Solving the math problem: AIMS math test gains
due to Modeling Instruction and CIMM
by Jane
Jackson (interview of Denis Lawton in summer 2007)
Solving
the math problem is crucial. Toward this end, below is solid evidence for great
effectiveness in math achievement of Modeling Instruction and Cognitive
Instruction in Mathematical Modeling (CIMM) for middle school students in urban
public low income schools.
Use of
Modeling Instruction and CIMM can improve the high school graduation rate,
contribute to economic development; and enhance the wellbeing of our culture
by producing a populace who can think, reason, and understand.
Denis Lawton is an experienced and highly regarded 8^{th}
grade mathematics teacher in an urban Phoenix elementary school in a
povertystricken neighborhood. He is the only 8^{th} grade teacher in
his school. In 20062007, his class consisted of regular to lowlevel
students; all but one were Hispanic, onehalf were ELL, ten were SPED with
learning disabilities.
Denis reports a huge improvement in the pass rate in the
ÒArizona Instrument to Measure SuccessÓ (AIMS) 8^{th} grade math test
in spring 2007, the year after he took our graduate course, PHS534: ÒMethods of
Physical Science Teaching.Ó Twothirds of his students, 65%,passed the AIMS math test, compared to only half
(48%) in the year before he took our course. Results were equally good in the
next year, 2008.
He reports that his 2007 students started out
worseprepared than the previous year's group, which makes their math
achievement even greater than the test scores indicate.
He states as chief reasons for his improved AIMS pass rate that he implemented his course learning from summer 2006 at ASU. Specifically, he did oneweek modeling cycles eight or nine times during the year in his prealgebra sections.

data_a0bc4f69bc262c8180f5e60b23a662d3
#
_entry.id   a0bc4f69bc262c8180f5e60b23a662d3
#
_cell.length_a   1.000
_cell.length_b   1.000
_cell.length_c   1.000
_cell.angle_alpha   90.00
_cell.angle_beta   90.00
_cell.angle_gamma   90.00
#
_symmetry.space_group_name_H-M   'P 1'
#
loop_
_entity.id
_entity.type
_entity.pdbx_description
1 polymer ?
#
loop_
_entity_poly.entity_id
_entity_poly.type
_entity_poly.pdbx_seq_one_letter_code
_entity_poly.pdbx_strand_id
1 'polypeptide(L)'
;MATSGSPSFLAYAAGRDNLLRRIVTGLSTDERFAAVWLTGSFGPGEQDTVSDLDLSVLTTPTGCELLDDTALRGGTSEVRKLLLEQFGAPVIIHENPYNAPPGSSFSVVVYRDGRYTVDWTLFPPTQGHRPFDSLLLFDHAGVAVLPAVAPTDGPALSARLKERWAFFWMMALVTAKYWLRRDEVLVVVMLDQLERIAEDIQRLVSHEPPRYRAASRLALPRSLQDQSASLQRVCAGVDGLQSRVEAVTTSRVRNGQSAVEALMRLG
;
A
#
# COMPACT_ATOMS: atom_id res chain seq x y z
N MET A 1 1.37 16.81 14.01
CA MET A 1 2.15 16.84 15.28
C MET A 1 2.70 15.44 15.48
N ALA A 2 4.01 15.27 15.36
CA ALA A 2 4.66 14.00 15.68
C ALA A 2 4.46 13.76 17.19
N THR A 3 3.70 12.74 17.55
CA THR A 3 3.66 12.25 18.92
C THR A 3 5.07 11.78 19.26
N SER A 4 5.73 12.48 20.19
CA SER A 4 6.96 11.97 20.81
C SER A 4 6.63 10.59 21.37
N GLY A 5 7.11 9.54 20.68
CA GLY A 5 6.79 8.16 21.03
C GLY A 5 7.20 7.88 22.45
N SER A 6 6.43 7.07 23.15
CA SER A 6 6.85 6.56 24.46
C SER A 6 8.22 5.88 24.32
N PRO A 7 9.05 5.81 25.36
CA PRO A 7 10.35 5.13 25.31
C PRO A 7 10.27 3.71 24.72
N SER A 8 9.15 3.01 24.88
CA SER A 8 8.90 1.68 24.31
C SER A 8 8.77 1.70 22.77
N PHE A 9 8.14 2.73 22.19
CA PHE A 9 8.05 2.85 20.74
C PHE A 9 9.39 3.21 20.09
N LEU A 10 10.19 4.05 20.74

Causes of success were, he said in a phone interview,
"a deliberate focus on what concepts mean; repetition; modeling; kids having to verbalize and
describe in whiteboard presentations, and me as the teacher going into the
cycle with a crystal clear vision of what I wanted the students to produce at
the end."
He began each modeling cycle with an activity in
mathematical modeling that he learned in the course (modeling workshop); among
them were measurement activities using Cognitive Instruction in Mathematical
Modeling (CIMM) developed by Dr. Robert MacDuff, formerly a Postdoctoral
Associate in the Modeling Instruction Program at Arizona State University, and
adapted by workshop leaders Patricia Burr and S. Lee Rodgers. He taught slope
in connection with graphing and linear equations for the first time to his
prealgebra students.
Students prepared whiteboards and gave presentations for a
couple of days in each cycle. He said, "Doing the math was only part of
it; kids thought deeply when preparing
whiteboards about what questions I'd ask them. They prepped one another for
this."
Denis gathered evidence showing the progress of the 66
students (out of 90) in his 8^{th} grade math classes who had also
taken the 7^{th} grade AIMS test at his school (from a different
teacher). SPED students are included in the 66, he said. He wrote, "I looked at data
analysis, algebra, and measurement  the items we repeatedly explored in
modeling." Here is a summary of some of his results. The number of those
66 students who got higher than 65% correct in each topic are:
AIMS
test TOPIC 
%
CORRECT 
7^{TH}
grade AIMS Test 
8^{th}
grade AIMS test 
gain 

data
analysis 
66%
& higher 
35
students (53%) 
49
students (74%) 
20% 

algebra
 overall 
66% &
higher 
23
students (35%) 
42
students (64%) 
30% 

geom.
 measurement 
70%
& higher 
24
students (36%) 
36
students (55%) 
20% 

He wrote about these data, "I found that we were
hitting almost onehalf of the eighth grade standards with each modeling cycle.
I have no other explanation
[than modeling instruction] for the incredible growth we saw."
Another way of looking at it is, for the 66 students who
took both tests while at his school, their AIMS math scores in standard format
are:
AIMS
math test 
7^{th}
grade 
8^{th}
grade 
Falls
far below 
14 
11 
Approaches 
21 
10 
Meets 
31 
41 
Exceeds 
0 
4 
This
shows a huge improvement in individual studentsÕ math achievement from grade 7